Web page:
Re-energized by the rhetoric of last night’s State of the Union address, Democrats who have been feeling defeated lately set out to showcase their fighting spirit today with the message, “We Don’t Quit”. Maybe this is to reassure their base of their commitment to the liberal agenda, but it’s in conflict with the rhetoric they employed to reassure their base during the Bush administration. Mindy Finn tweets:
Received emails from Obama and Pelosi with “We don’t quit.” Yet, pursuit of unpopular policies is what they harshly criticized Bush for.
And she’s pegged the left’s inconsistency. But if the right is supposed to defend the pursuit of your goals whether they’re popular or not, isn’t it at least a little disingenuous for us to suggest that the Democrats have failed to learn the lesson of Massachusetts ie that it was a rejection of the liberal agenda? Of course Brown’s victory did represent a response to that agenda and of course we’d like the Democrats to abandon it since we oppose it on policy grounds but do we really want to make the statement that politicians are supposed to subjugate principles to poll numbers?
Maybe we do. There’s a good enough argument to be made that the primary purpose of representatives is to reflect in official action the desires of the people and that being responsive to public sentiment serves the interest of Democracy. At its root the question is whether inconsistency or unresponsiveness is the greater betrayal of constituents.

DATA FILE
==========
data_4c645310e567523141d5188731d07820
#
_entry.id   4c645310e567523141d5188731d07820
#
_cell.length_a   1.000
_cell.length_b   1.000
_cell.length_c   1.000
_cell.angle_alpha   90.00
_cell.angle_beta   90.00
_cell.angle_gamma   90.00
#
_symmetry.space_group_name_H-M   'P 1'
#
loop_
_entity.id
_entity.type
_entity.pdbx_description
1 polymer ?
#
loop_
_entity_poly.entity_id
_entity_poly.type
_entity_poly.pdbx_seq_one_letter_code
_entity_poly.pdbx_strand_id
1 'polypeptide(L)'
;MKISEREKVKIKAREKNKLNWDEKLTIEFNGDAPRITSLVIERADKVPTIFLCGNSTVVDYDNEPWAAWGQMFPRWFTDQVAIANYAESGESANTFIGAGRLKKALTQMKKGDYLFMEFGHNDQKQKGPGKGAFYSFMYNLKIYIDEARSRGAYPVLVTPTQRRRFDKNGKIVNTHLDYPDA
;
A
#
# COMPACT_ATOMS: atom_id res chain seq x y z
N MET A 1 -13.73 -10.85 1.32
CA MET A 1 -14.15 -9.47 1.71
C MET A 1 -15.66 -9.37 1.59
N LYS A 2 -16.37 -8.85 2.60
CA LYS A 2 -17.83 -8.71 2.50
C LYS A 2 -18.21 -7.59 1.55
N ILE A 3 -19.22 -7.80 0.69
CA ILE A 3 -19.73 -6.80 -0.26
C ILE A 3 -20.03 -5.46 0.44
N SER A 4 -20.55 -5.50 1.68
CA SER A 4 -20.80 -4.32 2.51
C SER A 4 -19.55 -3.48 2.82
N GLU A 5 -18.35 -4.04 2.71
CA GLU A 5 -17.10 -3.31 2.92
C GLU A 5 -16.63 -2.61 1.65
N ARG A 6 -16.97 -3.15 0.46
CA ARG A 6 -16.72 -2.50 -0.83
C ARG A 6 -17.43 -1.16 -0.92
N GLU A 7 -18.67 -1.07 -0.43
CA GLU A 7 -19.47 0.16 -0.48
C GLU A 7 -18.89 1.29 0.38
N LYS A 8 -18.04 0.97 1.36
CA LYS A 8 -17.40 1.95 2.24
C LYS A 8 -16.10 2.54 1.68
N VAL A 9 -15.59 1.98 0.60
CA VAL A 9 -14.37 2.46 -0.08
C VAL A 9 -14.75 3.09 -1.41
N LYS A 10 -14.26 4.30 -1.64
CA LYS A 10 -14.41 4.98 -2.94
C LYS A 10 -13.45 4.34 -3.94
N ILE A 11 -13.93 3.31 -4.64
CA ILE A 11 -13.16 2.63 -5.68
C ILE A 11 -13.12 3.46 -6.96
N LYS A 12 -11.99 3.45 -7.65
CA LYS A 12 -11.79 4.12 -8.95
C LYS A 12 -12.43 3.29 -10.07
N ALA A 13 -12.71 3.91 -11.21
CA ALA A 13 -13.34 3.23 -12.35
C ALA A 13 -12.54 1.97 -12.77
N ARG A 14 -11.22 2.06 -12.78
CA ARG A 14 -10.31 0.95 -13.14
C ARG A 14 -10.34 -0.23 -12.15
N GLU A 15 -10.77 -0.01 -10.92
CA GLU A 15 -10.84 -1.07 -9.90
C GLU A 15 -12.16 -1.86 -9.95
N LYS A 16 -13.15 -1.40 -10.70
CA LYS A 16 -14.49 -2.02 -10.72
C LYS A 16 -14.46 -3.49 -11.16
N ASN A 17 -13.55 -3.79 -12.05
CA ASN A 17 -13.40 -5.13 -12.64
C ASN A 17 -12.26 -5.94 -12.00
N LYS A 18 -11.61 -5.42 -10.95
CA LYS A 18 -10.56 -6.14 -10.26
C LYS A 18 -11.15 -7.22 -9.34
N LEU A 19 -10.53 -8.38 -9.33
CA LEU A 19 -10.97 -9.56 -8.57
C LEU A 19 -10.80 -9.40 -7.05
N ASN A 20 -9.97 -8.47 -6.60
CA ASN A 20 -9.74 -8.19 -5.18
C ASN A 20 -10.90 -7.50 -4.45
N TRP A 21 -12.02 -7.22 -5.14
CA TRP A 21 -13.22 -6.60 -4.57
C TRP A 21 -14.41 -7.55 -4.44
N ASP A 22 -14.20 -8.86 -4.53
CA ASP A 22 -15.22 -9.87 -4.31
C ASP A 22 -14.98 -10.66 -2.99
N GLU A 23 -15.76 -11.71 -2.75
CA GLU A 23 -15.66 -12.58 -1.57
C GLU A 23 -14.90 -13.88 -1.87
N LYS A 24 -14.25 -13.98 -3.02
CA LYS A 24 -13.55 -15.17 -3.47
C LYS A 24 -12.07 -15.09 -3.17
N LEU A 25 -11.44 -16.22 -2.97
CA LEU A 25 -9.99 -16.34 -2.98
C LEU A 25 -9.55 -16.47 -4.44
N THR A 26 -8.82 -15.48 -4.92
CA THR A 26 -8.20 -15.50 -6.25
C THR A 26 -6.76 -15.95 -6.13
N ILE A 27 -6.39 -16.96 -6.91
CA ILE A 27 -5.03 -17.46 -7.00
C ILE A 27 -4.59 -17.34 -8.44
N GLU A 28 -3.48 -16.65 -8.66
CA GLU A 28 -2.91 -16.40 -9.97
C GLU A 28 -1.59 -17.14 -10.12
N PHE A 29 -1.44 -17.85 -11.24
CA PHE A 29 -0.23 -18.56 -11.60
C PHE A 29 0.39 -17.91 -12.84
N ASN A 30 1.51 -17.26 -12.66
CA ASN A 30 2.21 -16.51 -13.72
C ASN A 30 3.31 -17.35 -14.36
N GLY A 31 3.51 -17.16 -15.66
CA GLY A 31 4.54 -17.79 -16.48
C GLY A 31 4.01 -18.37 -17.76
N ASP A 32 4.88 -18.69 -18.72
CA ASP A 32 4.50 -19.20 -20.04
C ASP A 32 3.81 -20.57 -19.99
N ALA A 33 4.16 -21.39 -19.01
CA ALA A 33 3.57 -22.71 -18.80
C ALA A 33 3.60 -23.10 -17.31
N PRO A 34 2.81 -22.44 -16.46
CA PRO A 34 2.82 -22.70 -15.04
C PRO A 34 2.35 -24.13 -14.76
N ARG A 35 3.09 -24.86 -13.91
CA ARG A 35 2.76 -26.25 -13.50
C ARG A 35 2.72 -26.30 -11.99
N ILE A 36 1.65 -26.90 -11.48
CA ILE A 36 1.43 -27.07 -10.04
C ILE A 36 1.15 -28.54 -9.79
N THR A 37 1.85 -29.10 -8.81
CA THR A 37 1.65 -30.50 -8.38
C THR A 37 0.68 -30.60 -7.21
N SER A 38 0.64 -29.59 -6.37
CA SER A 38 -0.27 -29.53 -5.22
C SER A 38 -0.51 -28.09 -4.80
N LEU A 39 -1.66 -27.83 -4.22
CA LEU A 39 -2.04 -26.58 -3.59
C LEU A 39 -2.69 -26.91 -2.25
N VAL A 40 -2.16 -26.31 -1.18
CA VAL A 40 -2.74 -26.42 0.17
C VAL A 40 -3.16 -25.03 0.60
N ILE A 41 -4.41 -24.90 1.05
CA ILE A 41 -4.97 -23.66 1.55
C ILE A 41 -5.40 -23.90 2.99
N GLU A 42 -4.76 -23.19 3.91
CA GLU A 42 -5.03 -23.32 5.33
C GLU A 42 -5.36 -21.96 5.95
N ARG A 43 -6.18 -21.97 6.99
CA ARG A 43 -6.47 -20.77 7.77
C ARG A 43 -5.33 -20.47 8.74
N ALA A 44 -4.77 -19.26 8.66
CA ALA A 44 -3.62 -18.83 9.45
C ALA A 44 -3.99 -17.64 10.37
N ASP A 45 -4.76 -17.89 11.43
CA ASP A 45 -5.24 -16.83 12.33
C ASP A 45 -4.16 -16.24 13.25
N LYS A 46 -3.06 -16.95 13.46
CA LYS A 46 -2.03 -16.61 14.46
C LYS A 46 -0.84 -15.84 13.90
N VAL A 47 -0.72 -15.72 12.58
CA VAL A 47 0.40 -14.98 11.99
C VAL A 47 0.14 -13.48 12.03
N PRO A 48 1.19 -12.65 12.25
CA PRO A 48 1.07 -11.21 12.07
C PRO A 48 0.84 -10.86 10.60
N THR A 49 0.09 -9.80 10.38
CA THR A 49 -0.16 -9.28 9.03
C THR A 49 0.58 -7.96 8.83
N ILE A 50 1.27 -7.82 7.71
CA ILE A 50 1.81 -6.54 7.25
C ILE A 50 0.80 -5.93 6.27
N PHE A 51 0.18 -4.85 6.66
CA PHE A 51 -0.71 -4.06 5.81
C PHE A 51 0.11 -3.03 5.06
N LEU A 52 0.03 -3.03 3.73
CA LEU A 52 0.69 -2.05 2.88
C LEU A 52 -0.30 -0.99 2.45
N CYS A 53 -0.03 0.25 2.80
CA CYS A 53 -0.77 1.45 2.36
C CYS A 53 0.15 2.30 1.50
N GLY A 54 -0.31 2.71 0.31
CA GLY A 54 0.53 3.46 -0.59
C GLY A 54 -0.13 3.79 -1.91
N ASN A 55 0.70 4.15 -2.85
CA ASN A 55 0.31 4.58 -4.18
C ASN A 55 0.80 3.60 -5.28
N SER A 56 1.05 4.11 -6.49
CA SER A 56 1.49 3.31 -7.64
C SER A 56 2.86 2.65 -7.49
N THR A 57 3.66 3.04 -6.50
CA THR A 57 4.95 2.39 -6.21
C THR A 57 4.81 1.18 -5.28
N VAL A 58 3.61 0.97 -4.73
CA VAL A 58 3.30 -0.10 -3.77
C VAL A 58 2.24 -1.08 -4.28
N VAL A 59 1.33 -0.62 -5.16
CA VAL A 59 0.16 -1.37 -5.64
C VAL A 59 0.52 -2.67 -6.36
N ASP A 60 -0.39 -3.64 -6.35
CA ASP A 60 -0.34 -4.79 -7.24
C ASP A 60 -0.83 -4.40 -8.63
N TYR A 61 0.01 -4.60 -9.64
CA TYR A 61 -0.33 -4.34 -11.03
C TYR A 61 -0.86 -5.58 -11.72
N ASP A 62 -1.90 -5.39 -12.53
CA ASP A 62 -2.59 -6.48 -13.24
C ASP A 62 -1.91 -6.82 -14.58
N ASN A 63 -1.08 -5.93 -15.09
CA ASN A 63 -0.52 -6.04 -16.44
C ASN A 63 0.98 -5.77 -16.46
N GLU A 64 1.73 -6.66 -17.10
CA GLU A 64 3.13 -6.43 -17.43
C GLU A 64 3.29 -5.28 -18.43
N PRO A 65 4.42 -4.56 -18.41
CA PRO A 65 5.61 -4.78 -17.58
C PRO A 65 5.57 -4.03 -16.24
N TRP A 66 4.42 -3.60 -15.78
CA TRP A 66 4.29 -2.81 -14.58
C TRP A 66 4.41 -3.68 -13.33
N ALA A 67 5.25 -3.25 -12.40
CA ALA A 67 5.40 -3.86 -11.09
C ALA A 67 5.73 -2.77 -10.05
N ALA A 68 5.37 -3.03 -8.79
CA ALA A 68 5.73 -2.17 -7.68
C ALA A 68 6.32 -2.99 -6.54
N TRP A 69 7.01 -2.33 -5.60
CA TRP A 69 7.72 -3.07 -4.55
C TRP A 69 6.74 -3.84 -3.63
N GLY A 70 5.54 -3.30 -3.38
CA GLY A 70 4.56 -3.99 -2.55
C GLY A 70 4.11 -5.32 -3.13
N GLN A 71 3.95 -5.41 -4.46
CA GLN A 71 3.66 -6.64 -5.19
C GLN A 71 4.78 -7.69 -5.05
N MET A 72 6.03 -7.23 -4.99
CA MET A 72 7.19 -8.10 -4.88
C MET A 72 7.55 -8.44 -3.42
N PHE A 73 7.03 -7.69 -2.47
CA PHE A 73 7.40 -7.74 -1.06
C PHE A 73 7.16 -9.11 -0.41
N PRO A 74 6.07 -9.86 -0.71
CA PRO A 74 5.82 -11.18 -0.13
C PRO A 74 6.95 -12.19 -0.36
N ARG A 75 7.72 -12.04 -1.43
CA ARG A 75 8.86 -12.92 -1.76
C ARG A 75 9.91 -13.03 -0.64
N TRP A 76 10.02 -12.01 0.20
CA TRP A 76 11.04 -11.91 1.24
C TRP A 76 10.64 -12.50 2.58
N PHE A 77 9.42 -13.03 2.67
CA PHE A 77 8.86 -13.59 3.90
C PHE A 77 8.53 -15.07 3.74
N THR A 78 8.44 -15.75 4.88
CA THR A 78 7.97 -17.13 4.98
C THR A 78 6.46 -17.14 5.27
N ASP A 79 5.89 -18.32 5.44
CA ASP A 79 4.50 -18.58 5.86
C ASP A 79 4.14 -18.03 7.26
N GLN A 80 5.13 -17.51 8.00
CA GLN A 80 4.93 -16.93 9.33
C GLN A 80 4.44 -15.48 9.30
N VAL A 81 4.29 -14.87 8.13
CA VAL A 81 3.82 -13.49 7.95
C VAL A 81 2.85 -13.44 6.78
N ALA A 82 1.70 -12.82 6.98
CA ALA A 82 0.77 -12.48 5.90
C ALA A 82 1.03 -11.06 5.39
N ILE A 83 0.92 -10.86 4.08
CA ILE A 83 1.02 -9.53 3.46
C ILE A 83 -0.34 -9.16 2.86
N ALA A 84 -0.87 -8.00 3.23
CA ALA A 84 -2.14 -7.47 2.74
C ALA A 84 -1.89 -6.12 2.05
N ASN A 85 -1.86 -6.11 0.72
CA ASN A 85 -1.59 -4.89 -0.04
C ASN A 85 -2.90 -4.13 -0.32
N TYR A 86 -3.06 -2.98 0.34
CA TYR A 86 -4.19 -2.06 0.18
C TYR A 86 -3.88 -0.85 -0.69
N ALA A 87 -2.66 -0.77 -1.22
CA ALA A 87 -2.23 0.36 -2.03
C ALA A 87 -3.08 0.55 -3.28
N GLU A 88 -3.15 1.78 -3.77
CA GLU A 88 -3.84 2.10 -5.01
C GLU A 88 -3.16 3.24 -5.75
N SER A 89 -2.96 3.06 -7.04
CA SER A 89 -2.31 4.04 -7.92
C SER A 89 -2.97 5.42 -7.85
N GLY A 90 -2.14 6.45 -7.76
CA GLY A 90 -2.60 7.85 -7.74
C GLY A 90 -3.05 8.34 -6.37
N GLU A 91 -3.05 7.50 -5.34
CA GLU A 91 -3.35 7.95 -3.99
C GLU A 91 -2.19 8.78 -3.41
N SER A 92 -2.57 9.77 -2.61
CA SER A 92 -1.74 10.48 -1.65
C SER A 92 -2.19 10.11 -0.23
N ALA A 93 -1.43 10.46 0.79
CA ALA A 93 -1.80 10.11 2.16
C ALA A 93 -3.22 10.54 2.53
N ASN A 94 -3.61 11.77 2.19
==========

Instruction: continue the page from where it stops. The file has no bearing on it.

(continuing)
But the game in Washington is to change the answer to this question based on the present set of circumstances. That neither side has an interest in espousing a consistent view of how the game is supposed to be played creates a situation in which there’s no winning, a paradox which probably contributes to Americans’ dim view of politicians in general.
I tend to think the honorable thing to do is stick to your principles and strive for the policy you believe best for the country (and yes, this means liberals are supposed to pursue liberal policies, much as I hope they fail) even if it means bucking the trend or risking your reelection. But I think I might settle for politicians who are at least clear and consistent on their view of how their craft is supposed to be practiced.